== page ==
Posted on | October 28, 2010 | By Michael Gros | 2 Comments
Ken and Beth Broodo of Dallas were inspired on their religious journey by a pair of non Jews, and credit a Rabbi’s blessing with helping them to have children.
The Broodos were both raised in non-Orthodox Jewish homes. Ken is a lawyer by trade and years ago he and Beth ran a small business selling Amway products.
Amway recruits people in local communities to sell its products and provides them with ongoing training, sales seminars and self-improvement classes. Sales people are strongly encouraged to attend the seminars, which are always on Saturdays. The Broodos were not observant at the time, so they attended the events without qualm.
At one of the regional sales conferences, the Broodos attended a sales seminar by the motivational speaker Les Brown. One pithy comment hit home with them.
“One of his refrains was, ‘if you put G-d first, you’ll never come in second,’ ” Ken said.
The Broodos had not thought much about G-d outside of synagogue and the major holidays, and especially never thought about bringing Him into their business. But this one comment made them realize that there is a spiritual element to business success which they needed to explore.
At a later Amway event in Conroe, Texas, the Broodos had another epiphany, also from an unexpected source.
They had arranged a meeting with one of the top-selling Amway representatives at the time, a non-Jew from the Deep South. People flocked to meet him for his advice and guidance. He was in such high demand that the Broodos had to wait for hours to meet with him, and finally got a chance to sit down with him at 3:00 am in a local donut store.
The Broodos shmoozed with him about his successes, their business and life in general. One of his comments made a profound impression on them. Ken recounts the conversation:
“We were sitting there talking about G-d and G-d-type topics. Not Christianity, not Judaism, but just G-d. I said to him jokingly, ‘It’s like you’re becoming my Rabbi.’ His eyes got very big. He said, ‘No I’m not, and you need to go find one.’”
These two comments led the Broodos to start thinking introspectively about their life, their values and their religion. The comments by this man and Les Brown helped them to see that there was more to life than they thought. They beginning thinking that maybe they were missing something spiritual.
After returning home, Beth and Ken began checking out different non-Orthodox synagogues in their area.
“Nothing rang true. They all seemed superficial in their observance and service,” Ken said.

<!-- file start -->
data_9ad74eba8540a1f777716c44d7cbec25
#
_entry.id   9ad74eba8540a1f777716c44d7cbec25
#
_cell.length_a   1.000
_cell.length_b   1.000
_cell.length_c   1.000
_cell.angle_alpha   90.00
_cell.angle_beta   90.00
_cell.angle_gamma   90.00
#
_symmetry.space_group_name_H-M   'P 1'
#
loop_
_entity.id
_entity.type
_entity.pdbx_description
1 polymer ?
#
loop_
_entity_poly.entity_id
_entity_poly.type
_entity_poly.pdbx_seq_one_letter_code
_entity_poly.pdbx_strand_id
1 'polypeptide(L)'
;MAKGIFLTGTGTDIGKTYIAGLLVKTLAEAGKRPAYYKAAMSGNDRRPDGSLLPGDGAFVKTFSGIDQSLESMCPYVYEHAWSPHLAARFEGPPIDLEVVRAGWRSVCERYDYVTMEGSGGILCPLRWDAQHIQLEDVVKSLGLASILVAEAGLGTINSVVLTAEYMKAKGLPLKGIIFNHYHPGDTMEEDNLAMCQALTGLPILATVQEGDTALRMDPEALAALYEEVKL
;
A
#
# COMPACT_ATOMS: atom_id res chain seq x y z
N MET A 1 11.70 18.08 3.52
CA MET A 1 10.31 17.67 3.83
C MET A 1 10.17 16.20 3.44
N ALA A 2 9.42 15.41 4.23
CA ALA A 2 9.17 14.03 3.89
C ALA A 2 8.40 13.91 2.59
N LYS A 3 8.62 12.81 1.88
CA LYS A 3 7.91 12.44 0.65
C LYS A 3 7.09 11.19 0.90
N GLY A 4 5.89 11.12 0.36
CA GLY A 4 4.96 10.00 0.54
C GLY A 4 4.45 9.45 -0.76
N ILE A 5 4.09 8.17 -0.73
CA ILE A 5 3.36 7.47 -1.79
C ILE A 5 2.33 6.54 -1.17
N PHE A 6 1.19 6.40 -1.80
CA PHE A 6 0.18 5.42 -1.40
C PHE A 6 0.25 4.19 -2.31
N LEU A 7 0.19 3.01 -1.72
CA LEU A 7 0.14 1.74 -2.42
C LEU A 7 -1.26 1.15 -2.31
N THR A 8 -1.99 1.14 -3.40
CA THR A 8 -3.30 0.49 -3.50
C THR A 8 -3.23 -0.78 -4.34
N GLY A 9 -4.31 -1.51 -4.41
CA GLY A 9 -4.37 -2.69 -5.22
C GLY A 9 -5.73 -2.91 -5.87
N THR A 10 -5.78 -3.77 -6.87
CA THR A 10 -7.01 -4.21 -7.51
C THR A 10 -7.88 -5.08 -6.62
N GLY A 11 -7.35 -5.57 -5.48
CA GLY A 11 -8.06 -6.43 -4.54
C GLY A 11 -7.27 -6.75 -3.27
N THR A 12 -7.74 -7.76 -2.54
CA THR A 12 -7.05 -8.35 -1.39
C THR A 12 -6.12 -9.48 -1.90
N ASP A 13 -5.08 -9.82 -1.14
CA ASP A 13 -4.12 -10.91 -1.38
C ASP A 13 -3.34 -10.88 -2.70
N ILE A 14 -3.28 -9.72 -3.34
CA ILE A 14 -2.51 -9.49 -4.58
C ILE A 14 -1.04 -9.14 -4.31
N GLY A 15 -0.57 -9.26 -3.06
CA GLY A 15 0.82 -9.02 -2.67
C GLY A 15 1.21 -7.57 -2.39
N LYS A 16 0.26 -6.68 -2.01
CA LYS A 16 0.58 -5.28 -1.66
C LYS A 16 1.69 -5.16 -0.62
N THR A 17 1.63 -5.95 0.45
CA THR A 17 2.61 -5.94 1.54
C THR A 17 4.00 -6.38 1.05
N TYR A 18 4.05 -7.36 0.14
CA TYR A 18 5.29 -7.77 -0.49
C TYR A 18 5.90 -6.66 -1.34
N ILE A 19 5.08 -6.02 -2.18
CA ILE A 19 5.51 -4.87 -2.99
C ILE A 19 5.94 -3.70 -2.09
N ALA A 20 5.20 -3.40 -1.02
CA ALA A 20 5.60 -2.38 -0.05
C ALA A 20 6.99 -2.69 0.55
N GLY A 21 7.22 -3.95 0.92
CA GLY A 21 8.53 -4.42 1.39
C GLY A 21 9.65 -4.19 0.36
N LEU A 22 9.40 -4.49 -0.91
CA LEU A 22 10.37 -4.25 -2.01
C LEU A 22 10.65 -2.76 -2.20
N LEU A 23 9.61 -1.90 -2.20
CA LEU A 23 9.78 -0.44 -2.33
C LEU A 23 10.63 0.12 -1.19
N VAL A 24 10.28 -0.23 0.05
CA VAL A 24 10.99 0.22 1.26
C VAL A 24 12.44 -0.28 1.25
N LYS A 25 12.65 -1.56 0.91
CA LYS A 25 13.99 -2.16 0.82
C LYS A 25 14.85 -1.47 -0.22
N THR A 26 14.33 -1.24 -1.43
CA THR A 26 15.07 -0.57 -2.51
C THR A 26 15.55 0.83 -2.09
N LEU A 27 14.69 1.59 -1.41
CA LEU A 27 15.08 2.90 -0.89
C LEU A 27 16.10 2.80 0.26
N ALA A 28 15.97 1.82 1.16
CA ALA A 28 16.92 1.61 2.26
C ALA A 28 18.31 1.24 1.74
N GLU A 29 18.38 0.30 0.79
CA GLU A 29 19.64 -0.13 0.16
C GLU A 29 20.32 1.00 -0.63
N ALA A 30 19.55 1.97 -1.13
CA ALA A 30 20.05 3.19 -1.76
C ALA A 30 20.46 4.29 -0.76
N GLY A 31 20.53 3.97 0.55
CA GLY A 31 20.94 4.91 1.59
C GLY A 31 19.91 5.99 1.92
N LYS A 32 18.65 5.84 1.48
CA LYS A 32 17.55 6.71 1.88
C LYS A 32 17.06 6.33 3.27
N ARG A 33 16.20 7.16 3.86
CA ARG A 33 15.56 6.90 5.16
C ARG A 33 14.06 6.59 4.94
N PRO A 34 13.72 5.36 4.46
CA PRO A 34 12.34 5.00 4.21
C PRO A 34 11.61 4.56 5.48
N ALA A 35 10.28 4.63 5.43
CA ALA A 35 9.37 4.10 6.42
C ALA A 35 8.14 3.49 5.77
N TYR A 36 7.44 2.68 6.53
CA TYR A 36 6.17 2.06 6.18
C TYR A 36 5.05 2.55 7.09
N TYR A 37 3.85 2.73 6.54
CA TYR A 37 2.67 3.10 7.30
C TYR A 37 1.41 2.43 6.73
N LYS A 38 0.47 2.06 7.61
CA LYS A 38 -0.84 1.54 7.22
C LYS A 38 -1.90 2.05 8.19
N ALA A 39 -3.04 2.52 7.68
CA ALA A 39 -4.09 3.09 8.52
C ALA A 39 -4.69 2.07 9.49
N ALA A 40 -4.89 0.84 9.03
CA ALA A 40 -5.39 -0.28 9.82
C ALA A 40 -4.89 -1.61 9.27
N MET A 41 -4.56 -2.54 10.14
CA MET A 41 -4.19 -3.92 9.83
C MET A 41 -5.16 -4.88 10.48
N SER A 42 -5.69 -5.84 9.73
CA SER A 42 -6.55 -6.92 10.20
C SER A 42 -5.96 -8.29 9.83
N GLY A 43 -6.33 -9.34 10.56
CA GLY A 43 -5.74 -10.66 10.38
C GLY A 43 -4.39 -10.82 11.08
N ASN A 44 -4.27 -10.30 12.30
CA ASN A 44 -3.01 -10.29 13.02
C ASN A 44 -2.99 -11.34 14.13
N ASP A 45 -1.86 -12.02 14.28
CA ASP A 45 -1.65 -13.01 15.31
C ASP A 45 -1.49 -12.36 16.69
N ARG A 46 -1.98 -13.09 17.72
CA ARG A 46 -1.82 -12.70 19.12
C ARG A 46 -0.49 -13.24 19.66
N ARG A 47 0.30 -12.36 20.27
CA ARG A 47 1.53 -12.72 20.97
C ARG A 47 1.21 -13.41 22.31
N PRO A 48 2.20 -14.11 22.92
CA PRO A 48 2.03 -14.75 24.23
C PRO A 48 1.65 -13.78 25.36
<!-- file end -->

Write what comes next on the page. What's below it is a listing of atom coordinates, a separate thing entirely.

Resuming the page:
The Broodos continued their quest. One day they attended a seminar given by a local Jewish organization, the Dallas Area Torah Association (DATA). The seminar was about the upcoming holiday of Purim. The event presented ideas the Broodos had never heard before, about the hidden messages of the holiday and the spirituality of Judaism. The Broodos were especially impressed by one of the speakers, Rabbi Aryeh Feigenbaum.
Following the seminar, the Broodos began attending other DATA classes. They began hearing amazing truths of Judaism, and saw that it held the spiritual secrets that they were pursuing. The Amway speakers were correct – the Broodos needed to bring G-d into their life, and they realized that their Judaism was just the way to do it.
Over time the Broodos began spending Shabbat at the home of the Feigenbaums and other families in the community. They were attracted by the lifestyle and the values they were seeing. They wanted so much to become part of the community, but were intimidated by some of the religious practices. In particular they thought that Shabbas was an all-or-nothing thing, that they had to commit to keeping it in its complete entirety or to keeping none of it. Rabbi Feigenbaum showed them how they could take it on gradually.
Rabbi Feigenbaum gave them other practical suggestions. The Broodos followed his advice and began slowly taking on some of the observances of Shabbat. But it took them some time to grow into fully observing Shabbat.
The Broodos eventually moved close to an Orthodox synagogue in Dallas and later became fully observant. A new Orthodox synagogue called Ohr HaTorah was founded in their living room. The Broodos remain deeply involved in DATA and the synagogue to this day.
Ohr HaTorah had its first services in their home on Sunday morning, the 14th of Shevat, 1999. The day before, the Broodos attended the annual DATA Shabbat retreat. Rabbi Dovid Goldwasser was the guest speaker of the weekend, and the Broodos had many conversations with him.
In particular, they asked him for advice about a major source of sadness in their lives – after many years of marriage, they were unable to have children. Even repeated medical treatments and experimental therapies were unable to help. The Broodos literally cried on his shoulders asking him for guidance.
Rabbi Goldwasser had heard that Ohr HaTorah was planning to start in their home on the following day. He gave them a blessing that in the merit of the synagogue starting in their home, Hashem should grant them children.
Exactly one year later on the 14th of Shevat, 2000, the Broodos were blessed with twin girls whom they named Rachel and Leah Esther.
Rabbi Goldwasser’s blessing held true. DATA and the community had given so much to the Broodos, and they had given so much back. It was in that merit that their two beautiful daughters were born.
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